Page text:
How does depression physically affect the brain?
Published 17 Sep 2021 • By Courtney Johnson
Depression is one of the most commonly occurring mental illnesses today, with the Office for National Statistics reporting that around 1 in 5 (21%) adults aged 16 years and over in Great Britain have experienced some form of depression in early 2021 alone. Not only can this disorder affect you psychologically, but it can also have a physiological impact on the brain, impacting the control centre of our nervous system.
How can depression affect our brains? How can these physical brain changes be avoided?
We explain it all in our article!
When we think about depression, what comes to mind are emotions, or, in some cases, the lack of emotions. But, to truly understand and therefore better treat depression, it is important to recognize the physical impact it can also have on the brain.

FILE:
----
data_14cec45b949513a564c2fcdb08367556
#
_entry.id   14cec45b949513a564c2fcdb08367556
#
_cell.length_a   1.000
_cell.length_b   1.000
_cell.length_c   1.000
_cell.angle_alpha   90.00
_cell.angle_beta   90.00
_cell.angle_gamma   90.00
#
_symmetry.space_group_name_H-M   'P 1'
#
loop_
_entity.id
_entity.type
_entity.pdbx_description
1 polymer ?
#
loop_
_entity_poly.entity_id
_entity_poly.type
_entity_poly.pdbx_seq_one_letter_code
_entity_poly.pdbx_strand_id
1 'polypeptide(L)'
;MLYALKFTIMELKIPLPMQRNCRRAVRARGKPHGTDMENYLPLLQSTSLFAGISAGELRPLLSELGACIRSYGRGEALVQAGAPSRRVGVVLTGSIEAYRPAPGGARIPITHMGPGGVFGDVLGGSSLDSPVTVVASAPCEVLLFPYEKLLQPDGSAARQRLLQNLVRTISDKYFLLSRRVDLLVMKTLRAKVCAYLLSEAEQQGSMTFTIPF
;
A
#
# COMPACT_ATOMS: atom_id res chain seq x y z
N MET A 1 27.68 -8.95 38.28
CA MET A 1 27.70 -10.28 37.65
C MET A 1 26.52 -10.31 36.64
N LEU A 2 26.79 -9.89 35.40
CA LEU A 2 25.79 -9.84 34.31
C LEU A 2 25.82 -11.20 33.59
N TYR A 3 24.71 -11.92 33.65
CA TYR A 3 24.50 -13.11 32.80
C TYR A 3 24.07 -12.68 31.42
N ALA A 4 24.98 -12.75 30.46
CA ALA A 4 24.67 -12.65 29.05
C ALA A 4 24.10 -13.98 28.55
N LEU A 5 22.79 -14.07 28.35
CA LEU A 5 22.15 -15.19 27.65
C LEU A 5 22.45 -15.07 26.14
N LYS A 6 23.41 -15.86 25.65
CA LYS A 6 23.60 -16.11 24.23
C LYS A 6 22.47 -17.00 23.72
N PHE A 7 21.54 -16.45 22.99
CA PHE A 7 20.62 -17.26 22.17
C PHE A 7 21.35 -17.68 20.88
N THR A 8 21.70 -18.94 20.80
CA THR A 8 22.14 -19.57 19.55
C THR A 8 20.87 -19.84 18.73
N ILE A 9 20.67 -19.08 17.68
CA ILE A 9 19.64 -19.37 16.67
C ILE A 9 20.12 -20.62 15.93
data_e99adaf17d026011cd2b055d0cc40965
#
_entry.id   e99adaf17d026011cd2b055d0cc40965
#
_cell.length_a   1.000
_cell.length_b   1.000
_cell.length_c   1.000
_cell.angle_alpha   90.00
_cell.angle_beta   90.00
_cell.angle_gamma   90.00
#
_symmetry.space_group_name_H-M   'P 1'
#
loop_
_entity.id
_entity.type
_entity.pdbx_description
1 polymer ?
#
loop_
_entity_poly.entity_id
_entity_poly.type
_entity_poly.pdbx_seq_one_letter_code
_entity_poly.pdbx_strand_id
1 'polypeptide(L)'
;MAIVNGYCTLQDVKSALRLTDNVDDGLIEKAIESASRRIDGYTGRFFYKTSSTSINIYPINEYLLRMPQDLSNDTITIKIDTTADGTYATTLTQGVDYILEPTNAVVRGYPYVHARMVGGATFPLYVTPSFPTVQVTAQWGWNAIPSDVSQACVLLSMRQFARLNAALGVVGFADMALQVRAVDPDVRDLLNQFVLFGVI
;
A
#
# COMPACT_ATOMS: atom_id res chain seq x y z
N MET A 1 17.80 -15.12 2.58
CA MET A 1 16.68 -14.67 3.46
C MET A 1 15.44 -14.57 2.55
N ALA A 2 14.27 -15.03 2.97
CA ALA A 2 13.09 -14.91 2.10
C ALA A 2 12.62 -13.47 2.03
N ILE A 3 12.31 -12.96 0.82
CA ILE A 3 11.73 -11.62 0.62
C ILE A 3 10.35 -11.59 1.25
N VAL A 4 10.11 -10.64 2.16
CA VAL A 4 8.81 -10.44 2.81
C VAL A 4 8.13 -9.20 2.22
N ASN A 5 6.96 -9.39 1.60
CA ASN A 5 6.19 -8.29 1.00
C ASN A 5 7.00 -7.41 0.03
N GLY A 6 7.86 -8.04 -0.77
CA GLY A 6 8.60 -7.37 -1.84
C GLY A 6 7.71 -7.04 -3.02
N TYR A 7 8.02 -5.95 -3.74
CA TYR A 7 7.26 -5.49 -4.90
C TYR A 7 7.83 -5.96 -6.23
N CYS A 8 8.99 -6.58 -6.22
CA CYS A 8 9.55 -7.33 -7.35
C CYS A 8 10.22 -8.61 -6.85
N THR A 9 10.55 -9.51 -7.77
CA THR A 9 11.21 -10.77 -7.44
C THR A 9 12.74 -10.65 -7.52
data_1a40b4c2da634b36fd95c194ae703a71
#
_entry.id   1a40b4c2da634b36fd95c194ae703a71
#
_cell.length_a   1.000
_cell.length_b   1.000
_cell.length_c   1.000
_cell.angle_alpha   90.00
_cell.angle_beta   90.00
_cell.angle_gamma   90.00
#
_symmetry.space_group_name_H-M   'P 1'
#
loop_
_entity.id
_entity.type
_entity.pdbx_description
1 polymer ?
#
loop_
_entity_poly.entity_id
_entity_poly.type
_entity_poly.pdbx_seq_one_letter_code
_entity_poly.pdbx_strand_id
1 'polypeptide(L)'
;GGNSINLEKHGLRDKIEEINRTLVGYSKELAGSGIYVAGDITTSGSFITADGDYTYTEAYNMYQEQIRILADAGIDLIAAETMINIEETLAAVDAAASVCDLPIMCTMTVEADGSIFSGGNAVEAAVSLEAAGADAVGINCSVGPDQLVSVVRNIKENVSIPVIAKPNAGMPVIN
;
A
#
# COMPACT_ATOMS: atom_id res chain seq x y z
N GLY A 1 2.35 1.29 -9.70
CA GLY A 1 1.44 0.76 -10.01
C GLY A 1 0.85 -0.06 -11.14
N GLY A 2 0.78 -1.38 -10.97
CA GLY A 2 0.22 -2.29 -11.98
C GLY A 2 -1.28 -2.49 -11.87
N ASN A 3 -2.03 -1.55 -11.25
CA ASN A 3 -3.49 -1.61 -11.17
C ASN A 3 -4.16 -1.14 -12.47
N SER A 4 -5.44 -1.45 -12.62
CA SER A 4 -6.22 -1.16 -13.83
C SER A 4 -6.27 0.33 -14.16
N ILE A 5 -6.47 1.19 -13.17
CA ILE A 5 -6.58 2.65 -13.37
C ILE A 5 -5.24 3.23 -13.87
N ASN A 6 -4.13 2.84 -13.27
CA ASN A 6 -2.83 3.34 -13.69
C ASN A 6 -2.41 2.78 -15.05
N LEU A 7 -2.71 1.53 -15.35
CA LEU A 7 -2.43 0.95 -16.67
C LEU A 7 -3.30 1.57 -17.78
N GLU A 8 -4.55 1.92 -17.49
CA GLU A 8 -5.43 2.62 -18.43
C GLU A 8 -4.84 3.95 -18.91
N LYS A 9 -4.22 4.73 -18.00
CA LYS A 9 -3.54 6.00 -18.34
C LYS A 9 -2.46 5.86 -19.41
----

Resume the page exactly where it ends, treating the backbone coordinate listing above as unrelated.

Research up until today has acknowledged the role of chemical imbalances of neurotransmitters in the development of depression, but scientists in recent years have realized that it is much more physical and complex.
Read on to learn more about how depression can affect the physical brain!
A number of links have been found between depression and reduced levels of oxygen in the body. Scientists have hypothesized that this may be caused by changes in breathing during a depressive episode, but the order of occurrence and causes are still unclear.
In individuals with major depressive disorder (MDD) and bipolar disorder, researchers have been able to observe elevated levels of a particular cellular factor produced in response to hypoxia (lack of oxygen) in the brain in their immune cells.
The brain is very sensitive to hypoxia, which has been proven to lead to inflammation, as well as brain cell injury and brain cell death, which can further cause symptoms linked to development, mood, memory, and learning.
The good news is that hyperbaric oxygen chamber treatment (often used to treat decompression sickness in scuba divers, certain infections, wounds that won’t heal due to diabetes, etc.), has been found to have a beneficial effect on depression symptoms in humans and may be a viable treatment option for some patients.
Researchers have begun to make links between inflammation and depression, though it is not yet clear whether the inflammation causes depression or vice versa.